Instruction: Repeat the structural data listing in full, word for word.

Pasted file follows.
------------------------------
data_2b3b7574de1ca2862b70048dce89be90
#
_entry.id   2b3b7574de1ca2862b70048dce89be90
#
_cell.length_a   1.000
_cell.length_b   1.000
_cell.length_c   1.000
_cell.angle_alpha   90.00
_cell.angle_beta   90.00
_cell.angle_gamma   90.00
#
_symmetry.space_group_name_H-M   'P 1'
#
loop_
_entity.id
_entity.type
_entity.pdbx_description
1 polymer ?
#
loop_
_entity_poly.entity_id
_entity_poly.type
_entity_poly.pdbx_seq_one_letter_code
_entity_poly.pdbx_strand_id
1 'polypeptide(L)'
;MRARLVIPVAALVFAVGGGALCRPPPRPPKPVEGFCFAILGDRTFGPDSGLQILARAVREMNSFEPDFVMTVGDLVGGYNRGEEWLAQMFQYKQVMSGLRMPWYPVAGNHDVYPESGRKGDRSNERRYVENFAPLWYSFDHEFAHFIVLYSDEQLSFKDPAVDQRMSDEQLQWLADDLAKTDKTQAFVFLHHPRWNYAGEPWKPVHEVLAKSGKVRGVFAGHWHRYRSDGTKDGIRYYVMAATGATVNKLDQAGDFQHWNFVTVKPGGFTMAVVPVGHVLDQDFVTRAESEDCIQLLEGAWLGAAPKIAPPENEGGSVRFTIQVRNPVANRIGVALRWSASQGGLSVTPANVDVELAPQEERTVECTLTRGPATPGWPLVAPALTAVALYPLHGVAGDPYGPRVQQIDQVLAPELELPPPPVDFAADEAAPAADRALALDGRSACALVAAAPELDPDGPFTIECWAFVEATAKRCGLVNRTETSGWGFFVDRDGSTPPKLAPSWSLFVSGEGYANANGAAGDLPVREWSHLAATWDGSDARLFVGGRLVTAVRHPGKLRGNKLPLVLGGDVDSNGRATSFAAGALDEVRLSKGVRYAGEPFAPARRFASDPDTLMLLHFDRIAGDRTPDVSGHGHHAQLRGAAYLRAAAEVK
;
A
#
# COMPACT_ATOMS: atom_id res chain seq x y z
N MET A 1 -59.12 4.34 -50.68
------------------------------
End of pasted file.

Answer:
data_2b3b7574de1ca2862b70048dce89be90
#
_entry.id   2b3b7574de1ca2862b70048dce89be90
#
_cell.length_a   1.000
_cell.length_b   1.000
_cell.length_c   1.000
_cell.angle_alpha   90.00
_cell.angle_beta   90.00
_cell.angle_gamma   90.00
#
_symmetry.space_group_name_H-M   'P 1'
#
loop_
_entity.id
_entity.type
_entity.pdbx_description
1 polymer ?
#
loop_
_entity_poly.entity_id
_entity_poly.type
_entity_poly.pdbx_seq_one_letter_code
_entity_poly.pdbx_strand_id
1 'polypeptide(L)'
;MRARLVIPVAALVFAVGGGALCRPPPRPPKPVEGFCFAILGDRTFGPDSGLQILARAVREMNSFEPDFVMTVGDLVGGYNRGEEWLAQMFQYKQVMSGLRMPWYPVAGNHDVYPESGRKGDRSNERRYVENFAPLWYSFDHEFAHFIVLYSDEQLSFKDPAVDQRMSDEQLQWLADDLAKTDKTQAFVFLHHPRWNYAGEPWKPVHEVLAKSGKVRGVFAGHWHRYRSDGTKDGIRYYVMAATGATVNKLDQAGDFQHWNFVTVKPGGFTMAVVPVGHVLDQDFVTRAESEDCIQLLEGAWLGAAPKIAPPENEGGSVRFTIQVRNPVANRIGVALRWSASQGGLSVTPANVDVELAPQEERTVECTLTRGPATPGWPLVAPALTAVALYPLHGVAGDPYGPRVQQIDQVLAPELELPPPPVDFAADEAAPAADRALALDGRSACALVAAAPELDPDGPFTIECWAFVEATAKRCGLVNRTETSGWGFFVDRDGSTPPKLAPSWSLFVSGEGYANANGAAGDLPVREWSHLAATWDGSDARLFVGGRLVTAVRHPGKLRGNKLPLVLGGDVDSNGRATSFAAGALDEVRLSKGVRYAGEPFAPARRFASDPDTLMLLHFDRIAGDRTPDVSGHGHHAQLRGAAYLRAAAEVK
;
A
#
# COMPACT_ATOMS: atom_id res chain seq x y z
N MET A 1 -59.12 4.34 -50.68